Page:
An Adelaide scientist known as the ‘Star Man’ has been working with indigenous people across Australia to preserve ancient myths on visible constellations.
Since the earliest days of humankind, the night skies have been a source of fascination.
For many, the stars told a story. In ancient times they were often the subject of myths, from the kernel of creation, to the end of the world.
Nowadays, too, scientists are conducting similar searches for meaning, in the hope that the stars might hold the secrets to the origin of the universe and the future of the cosmos.
But as modern life progresses and science becomes more sophisticated, there are some who fear the traditional tales of ancient cultures could be lost.
Self styled star man Paul Curnow lectures at the Adelaide planetarium.
“Primarily we are looking at some of the groups in South Australia, but we certainly try and talk about groups from around Australia in general and make comparisons to how the night sky is seen by these groups as opposed to how astronomers use the night sky and see the constellations today,” he told SBS.
He says it’s easy to overlook the extraordinary diversity of indigenous culture which has given rise to many different star stories.
Each group can have a completely different view of the night sky.
Desert dwellers see reptiles and birds, while those by the coast have an aquatic view complete with stingrays and sharks.
Even that most familiar constellation – the Southern Cross – can have myriad interpretations.
“The Kaurna people of the Adelaide plains, they see it as the footprint of an eagle, and the Arrente people from central Australia also see it as the footprint of an eagle, and the Adnyamathanha from the Flinders Ranges.
“For the Ngarrindjeri people from the Coorong and the lower Murray Valley region, it’s stingray,” he says.
The top star in the Southern Cross has been seen as a possum sitting at the top of a tree by some of the groups in Victoria.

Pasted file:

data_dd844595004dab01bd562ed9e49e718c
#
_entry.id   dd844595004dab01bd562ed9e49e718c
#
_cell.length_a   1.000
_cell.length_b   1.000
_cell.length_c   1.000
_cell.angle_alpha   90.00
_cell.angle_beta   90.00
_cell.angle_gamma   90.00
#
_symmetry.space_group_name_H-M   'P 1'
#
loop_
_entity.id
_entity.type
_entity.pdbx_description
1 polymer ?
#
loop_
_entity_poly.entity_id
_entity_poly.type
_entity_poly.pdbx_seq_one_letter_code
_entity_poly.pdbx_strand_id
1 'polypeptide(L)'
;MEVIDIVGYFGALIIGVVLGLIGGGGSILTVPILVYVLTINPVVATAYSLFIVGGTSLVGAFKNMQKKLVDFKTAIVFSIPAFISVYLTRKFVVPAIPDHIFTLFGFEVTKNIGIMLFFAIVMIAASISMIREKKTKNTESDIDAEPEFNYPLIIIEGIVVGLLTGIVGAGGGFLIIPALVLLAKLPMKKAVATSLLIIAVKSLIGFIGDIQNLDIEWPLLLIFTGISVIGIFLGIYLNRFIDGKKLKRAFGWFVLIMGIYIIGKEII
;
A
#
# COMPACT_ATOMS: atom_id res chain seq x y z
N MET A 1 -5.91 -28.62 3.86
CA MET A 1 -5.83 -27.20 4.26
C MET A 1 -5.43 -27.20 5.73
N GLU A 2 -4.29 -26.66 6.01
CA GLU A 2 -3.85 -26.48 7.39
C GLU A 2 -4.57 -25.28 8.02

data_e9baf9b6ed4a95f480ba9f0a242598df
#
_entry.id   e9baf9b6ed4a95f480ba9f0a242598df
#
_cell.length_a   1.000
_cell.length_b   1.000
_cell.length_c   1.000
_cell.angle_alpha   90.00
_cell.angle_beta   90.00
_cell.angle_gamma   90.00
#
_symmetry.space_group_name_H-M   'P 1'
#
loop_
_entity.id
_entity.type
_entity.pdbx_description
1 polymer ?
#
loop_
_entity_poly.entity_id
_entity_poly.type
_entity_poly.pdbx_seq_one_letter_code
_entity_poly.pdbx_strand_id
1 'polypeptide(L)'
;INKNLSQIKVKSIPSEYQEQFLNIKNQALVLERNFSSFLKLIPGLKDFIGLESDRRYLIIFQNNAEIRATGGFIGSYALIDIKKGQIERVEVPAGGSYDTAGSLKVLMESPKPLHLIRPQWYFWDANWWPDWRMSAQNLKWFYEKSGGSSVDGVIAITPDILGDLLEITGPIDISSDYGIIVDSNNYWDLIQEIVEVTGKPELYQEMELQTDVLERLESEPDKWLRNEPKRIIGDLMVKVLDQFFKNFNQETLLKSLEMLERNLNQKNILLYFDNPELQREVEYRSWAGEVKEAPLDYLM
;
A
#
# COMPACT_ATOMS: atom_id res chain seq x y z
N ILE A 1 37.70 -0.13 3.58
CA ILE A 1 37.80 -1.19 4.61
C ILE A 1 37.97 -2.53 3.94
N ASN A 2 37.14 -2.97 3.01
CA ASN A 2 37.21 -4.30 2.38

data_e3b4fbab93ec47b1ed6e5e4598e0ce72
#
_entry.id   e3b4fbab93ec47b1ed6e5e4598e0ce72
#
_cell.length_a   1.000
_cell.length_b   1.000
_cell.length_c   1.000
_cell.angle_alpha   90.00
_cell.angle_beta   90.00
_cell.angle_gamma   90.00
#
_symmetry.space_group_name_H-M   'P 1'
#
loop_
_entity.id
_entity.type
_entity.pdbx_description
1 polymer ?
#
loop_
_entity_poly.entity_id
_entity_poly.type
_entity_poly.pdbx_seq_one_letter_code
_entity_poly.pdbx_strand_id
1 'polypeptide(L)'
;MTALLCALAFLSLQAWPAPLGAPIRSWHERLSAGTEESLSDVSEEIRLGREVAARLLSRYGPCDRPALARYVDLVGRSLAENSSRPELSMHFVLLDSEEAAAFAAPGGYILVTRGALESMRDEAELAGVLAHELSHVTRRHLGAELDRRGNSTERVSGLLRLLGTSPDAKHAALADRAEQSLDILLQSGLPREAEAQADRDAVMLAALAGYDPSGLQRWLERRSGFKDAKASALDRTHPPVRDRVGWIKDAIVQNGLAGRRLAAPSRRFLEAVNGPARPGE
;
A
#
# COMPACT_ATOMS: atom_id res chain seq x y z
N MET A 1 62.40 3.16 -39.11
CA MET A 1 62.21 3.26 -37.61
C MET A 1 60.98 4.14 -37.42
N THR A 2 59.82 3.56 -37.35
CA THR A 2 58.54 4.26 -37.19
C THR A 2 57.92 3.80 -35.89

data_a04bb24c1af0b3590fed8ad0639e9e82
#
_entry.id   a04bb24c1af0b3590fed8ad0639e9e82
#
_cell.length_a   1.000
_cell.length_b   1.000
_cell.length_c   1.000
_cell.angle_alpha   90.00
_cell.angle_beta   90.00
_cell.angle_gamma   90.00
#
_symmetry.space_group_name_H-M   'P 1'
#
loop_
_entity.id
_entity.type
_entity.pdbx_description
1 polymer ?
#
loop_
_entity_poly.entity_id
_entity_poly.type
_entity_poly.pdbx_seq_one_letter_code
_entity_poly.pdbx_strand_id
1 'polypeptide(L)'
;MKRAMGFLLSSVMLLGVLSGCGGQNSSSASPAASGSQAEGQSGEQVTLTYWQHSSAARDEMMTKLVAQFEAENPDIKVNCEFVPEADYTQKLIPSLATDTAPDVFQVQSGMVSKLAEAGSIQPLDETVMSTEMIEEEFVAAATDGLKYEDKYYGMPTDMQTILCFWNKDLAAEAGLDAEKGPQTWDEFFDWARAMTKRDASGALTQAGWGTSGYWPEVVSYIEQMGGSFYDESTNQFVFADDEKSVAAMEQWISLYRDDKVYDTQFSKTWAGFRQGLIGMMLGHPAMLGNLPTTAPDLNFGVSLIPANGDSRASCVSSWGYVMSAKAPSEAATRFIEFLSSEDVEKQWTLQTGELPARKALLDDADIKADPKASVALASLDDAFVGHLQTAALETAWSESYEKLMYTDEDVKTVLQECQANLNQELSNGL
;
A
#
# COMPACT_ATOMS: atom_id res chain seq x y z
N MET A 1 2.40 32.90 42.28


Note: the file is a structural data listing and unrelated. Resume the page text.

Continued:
Mr Curnow says the indigenous stories are more than simply constructing an image from a particular cluster of stars.
They can actually have enormous relevance to the political, social and cultural frameworks of the various groups, he says.
“The night sky is a giant cosmic storyboard. Keep in mind we’re talking about a time when there was no television, no books, so one of the ways you could educate people was by talking about stories and relating it to the night sky, and some of these patterns were a way of passing on knowledge,” he told SBS.
“Also in a country like Australia where survival is very important you needed to monitor the seasons quite closely so watching the night sky’s a very good way to know what plants are growing at a certain time of year, what animals were around and so on, so it was important not just for spiritual reasons but for very practical reasons as well”.
There are significant differences between the way old cultures view the sky compared with modern astronomers – even though today’s interpretations are based on the observations of the ancient Sumerians.
The modern description of the constellations was set in 1922 by astronomy’s governing body, the International Astronomical Union – effectively ignoring other perspectives.
Now the ‘Star Man’ is in a race against time to preserve the stories of the starry skies for their original custodians.
“It’s actually taken an awful lot of research.
“It’s taken a lot of time speaking to people, a lot of time looking at records by early missionaries and ethnographers and explorers and so on, because sadly a lot, particularly in South Australia for example, a lot of the information has been lost over time,” he said.
“So it’s something we’re trying to bring back together to be able to share with indigenous communities and bring back to the people”.